The definition of what makes an ideal leader is evolving.  In healthcare that evolution is about to kick into high gear.

An A+ leader is one who can excite and energize the troops to help them move through the dramatic shifts in how a business must operate in a global economy.  Jack Welch, former GE Chairman and CEO, felt this was the essence of a good leader. 

By Hamilton83 [CC-BY-SA-3.0], via Wikimedia Commons

For 20 years Welch successfully led GE espousing that philosophy.  Today the top business leaders of this decade relentlessly focus on finding executives who can energize and excite their personnel in leading more and managing less.  The “lead more manage less” style is essential, especially in times of sweeping transformation of an industry like the one healthcare is facing today.

Command-and-control executives, whose style evolved from former military veterans who rose to senior leadership positions following World War II, will not be able to achieve long-term sustainable results necessary for business success.  So, the first step to finding a career-enhancing cure is to find out if you have been afflicted with this deadly command-and-control style leadership virus.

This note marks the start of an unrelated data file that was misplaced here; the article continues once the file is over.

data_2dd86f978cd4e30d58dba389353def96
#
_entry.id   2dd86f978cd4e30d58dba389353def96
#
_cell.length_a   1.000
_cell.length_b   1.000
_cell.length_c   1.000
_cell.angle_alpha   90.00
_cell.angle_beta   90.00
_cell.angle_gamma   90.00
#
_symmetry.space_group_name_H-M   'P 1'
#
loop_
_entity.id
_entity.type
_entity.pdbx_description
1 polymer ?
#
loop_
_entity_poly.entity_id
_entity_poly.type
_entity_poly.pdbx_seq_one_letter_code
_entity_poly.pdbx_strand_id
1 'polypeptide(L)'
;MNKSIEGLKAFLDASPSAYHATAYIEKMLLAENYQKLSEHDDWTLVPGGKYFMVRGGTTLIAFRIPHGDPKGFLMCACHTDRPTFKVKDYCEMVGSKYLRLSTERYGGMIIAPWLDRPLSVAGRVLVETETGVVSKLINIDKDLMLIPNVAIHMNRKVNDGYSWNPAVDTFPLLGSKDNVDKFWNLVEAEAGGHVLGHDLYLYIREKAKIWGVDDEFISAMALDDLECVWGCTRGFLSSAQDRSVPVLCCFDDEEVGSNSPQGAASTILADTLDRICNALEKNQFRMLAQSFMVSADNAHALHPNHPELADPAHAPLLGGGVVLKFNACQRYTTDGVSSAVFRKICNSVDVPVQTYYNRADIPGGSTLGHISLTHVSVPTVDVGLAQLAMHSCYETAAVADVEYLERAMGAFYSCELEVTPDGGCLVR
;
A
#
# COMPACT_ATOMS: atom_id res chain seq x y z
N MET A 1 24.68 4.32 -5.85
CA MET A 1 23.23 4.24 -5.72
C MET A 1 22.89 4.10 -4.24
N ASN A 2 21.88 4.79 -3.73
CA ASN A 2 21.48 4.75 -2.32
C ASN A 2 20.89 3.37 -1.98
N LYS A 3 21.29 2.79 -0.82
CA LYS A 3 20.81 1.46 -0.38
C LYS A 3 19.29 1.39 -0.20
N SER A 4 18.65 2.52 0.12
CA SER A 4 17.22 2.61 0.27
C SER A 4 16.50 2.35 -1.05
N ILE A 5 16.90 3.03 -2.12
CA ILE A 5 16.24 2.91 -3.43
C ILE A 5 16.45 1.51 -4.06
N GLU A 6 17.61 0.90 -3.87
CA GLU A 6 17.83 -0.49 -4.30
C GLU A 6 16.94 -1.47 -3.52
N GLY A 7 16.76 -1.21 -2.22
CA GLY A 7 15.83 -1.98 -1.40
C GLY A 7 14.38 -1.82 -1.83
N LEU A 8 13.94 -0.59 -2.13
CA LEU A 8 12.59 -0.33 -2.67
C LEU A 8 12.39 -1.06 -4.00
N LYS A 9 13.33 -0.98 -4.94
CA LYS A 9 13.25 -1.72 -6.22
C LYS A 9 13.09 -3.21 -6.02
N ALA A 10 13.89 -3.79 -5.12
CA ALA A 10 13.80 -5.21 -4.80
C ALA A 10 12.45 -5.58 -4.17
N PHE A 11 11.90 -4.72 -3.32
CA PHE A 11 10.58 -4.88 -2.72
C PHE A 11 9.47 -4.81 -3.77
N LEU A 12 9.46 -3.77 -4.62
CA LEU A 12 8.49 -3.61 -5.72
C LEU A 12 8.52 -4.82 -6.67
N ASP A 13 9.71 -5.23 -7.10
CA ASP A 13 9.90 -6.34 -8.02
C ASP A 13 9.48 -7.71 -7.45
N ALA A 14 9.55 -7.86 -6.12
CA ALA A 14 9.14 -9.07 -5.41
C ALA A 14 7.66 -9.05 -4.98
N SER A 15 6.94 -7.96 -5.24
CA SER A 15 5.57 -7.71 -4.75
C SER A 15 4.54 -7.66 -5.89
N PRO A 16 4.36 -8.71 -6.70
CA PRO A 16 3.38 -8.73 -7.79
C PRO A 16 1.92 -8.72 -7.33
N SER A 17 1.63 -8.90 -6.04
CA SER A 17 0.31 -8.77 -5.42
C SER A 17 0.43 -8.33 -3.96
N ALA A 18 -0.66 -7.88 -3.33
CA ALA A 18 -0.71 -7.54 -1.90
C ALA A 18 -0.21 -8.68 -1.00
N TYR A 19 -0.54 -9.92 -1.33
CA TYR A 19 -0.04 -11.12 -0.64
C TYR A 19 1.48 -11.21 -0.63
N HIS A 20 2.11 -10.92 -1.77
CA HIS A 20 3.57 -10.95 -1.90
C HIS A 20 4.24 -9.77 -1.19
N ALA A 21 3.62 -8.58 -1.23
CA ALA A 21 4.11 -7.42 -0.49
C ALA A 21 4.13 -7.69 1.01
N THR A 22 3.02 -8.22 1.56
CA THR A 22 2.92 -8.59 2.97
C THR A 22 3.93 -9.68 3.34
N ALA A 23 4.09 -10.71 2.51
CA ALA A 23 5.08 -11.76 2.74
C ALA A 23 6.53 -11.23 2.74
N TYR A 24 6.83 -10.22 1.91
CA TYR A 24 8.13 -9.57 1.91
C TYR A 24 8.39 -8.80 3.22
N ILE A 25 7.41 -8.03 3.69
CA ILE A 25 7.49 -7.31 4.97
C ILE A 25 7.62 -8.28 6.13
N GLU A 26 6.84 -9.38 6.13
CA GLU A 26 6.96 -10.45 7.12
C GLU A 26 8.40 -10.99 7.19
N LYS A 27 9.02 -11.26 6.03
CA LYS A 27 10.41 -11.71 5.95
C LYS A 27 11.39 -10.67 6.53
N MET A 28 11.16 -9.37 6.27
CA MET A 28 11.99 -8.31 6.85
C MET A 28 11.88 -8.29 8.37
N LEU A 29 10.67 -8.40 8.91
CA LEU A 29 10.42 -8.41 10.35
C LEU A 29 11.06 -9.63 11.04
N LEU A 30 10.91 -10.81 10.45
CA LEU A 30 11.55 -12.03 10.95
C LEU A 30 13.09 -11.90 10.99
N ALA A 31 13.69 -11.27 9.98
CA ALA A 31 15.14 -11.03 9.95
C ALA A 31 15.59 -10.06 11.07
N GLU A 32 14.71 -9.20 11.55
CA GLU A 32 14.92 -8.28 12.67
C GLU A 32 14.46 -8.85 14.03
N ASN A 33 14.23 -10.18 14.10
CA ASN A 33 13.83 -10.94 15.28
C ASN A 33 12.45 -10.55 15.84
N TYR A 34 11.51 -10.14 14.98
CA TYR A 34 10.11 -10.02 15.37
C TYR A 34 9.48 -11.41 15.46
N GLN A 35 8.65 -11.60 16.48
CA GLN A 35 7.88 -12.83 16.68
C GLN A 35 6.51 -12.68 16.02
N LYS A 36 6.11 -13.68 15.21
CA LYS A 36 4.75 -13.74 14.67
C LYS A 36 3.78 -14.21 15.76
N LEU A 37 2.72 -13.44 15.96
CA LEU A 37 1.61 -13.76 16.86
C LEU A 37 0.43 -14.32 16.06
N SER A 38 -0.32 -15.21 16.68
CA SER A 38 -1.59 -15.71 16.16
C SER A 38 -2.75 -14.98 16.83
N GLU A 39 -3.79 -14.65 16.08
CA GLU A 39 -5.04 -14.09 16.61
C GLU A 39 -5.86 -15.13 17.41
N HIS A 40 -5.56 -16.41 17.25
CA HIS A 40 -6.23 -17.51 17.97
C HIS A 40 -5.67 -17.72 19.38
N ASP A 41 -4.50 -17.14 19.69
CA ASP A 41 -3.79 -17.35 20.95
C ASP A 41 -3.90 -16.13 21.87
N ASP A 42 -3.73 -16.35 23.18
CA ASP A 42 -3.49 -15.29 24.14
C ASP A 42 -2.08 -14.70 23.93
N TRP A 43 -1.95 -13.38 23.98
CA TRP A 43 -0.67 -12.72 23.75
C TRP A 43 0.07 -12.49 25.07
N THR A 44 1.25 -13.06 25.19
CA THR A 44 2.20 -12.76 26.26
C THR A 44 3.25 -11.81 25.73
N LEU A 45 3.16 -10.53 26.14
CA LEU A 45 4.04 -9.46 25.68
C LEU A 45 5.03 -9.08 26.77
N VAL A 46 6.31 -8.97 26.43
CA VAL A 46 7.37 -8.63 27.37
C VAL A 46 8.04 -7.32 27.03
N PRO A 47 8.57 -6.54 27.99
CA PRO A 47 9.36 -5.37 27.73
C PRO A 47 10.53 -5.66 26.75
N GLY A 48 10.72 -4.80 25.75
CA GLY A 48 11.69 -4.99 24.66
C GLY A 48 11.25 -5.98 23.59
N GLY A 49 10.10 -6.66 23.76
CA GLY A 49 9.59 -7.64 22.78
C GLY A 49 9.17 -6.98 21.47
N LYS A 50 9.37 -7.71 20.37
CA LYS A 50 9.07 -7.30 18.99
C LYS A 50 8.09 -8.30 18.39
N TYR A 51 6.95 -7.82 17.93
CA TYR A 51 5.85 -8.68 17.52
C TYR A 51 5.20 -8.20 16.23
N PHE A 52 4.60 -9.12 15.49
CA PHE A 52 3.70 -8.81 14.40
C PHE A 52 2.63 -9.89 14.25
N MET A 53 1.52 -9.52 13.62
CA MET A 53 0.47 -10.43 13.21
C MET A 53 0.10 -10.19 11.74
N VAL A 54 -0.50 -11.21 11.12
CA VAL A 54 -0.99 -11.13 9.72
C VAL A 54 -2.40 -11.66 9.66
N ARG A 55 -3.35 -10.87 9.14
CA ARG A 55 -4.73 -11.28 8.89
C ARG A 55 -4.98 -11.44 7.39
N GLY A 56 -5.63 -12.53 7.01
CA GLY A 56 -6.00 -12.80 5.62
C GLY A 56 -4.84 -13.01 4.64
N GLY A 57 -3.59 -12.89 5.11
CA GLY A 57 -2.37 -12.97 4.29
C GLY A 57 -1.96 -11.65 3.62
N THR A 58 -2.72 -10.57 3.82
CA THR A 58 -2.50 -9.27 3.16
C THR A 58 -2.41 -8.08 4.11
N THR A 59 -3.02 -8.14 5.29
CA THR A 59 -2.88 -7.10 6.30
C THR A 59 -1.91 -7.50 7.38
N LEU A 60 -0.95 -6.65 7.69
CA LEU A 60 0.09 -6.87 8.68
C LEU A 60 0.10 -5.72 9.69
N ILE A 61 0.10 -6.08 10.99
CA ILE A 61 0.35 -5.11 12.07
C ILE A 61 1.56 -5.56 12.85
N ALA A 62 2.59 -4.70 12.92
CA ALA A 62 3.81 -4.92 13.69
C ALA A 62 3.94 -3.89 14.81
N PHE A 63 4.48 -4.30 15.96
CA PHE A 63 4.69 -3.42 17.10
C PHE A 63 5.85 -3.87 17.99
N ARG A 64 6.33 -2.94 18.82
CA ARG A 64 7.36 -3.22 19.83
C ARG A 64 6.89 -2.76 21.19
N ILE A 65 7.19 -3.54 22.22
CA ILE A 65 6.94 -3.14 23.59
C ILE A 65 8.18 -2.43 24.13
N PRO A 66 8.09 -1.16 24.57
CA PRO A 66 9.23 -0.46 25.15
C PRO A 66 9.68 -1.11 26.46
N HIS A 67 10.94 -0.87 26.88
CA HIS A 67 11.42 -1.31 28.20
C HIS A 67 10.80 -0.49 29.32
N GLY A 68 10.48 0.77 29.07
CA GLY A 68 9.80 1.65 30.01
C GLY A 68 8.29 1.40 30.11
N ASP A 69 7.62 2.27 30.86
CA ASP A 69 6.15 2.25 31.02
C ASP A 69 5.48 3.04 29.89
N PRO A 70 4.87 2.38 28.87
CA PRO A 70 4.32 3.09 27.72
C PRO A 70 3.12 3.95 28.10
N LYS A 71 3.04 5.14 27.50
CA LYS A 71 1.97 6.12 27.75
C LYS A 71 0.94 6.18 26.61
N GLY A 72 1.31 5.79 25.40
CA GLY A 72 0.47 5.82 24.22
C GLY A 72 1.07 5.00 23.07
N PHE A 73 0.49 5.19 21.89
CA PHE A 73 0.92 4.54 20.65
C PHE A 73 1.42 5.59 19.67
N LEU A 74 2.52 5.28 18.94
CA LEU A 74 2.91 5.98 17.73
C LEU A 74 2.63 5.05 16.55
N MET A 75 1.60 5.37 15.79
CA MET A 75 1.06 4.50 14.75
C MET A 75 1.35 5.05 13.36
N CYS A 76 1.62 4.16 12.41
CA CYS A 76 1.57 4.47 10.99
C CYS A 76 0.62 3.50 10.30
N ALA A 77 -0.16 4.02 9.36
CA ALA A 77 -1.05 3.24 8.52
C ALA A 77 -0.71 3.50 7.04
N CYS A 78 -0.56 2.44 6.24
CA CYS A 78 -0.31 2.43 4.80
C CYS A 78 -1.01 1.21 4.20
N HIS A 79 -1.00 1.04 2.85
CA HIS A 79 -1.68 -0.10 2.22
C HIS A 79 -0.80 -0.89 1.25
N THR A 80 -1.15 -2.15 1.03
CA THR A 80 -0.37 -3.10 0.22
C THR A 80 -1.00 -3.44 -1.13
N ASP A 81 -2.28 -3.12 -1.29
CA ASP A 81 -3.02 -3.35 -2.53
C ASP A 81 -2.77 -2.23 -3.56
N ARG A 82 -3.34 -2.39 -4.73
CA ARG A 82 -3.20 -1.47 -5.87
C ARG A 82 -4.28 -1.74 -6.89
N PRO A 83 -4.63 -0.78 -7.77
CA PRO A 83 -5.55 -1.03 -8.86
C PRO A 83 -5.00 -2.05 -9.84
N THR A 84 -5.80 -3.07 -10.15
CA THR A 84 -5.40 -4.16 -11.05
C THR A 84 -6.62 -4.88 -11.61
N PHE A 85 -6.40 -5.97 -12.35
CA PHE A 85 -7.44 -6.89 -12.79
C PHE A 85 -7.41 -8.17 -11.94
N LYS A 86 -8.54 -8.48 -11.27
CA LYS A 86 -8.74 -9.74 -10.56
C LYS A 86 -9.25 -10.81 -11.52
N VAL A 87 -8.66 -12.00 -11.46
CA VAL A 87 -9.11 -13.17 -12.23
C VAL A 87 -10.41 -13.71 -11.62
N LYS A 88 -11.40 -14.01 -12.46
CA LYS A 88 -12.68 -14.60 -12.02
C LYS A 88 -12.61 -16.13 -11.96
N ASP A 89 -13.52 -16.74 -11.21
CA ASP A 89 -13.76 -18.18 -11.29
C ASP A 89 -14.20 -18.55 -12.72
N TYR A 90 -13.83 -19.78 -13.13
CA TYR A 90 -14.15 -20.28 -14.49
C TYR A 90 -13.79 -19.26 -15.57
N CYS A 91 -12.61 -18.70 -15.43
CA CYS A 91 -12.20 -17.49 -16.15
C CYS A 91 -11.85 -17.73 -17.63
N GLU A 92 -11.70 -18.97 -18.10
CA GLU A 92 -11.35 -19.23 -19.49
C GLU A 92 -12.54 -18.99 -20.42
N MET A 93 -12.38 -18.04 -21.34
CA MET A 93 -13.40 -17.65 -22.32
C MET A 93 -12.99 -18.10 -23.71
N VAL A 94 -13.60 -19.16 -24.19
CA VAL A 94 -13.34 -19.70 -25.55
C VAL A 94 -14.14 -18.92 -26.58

The following test is vintage Welch, according to Robert Slater, former newsman and author who wrote two books on the GE CEO.

1.  Do you think you hold more meetings than is necessary?

 Yes                            No

2.  Do you believe you issue too many memos, electronic or otherwise?  Remember, emails replace memos.

 Yes                            No 

3.  Do you find yourself approving most decisions made by your direct reports?

 Yes                            No

4.  Do you find you are too hands-on in your direct reports’ decision making?

 Yes                            No

5.  Do you feel that in monitoring and supervising, you create more red tape than is needed such as written approvals?

Yes                            No

If you answered yes to three or more of these questions, there is every reason to be concerned.  If you work in an organization whose corporate culture embraces this type of leadership, it is not too late to find another job.

Note:  Mr. Slater, a journalist and the author of more than two dozen books, including biographies of figures as diverse as the Israeli leader Golda Meir, the businessman Jack Welch and the billionaire and philanthropist George Soros, died on March 25 in Jerusalem. He was 70.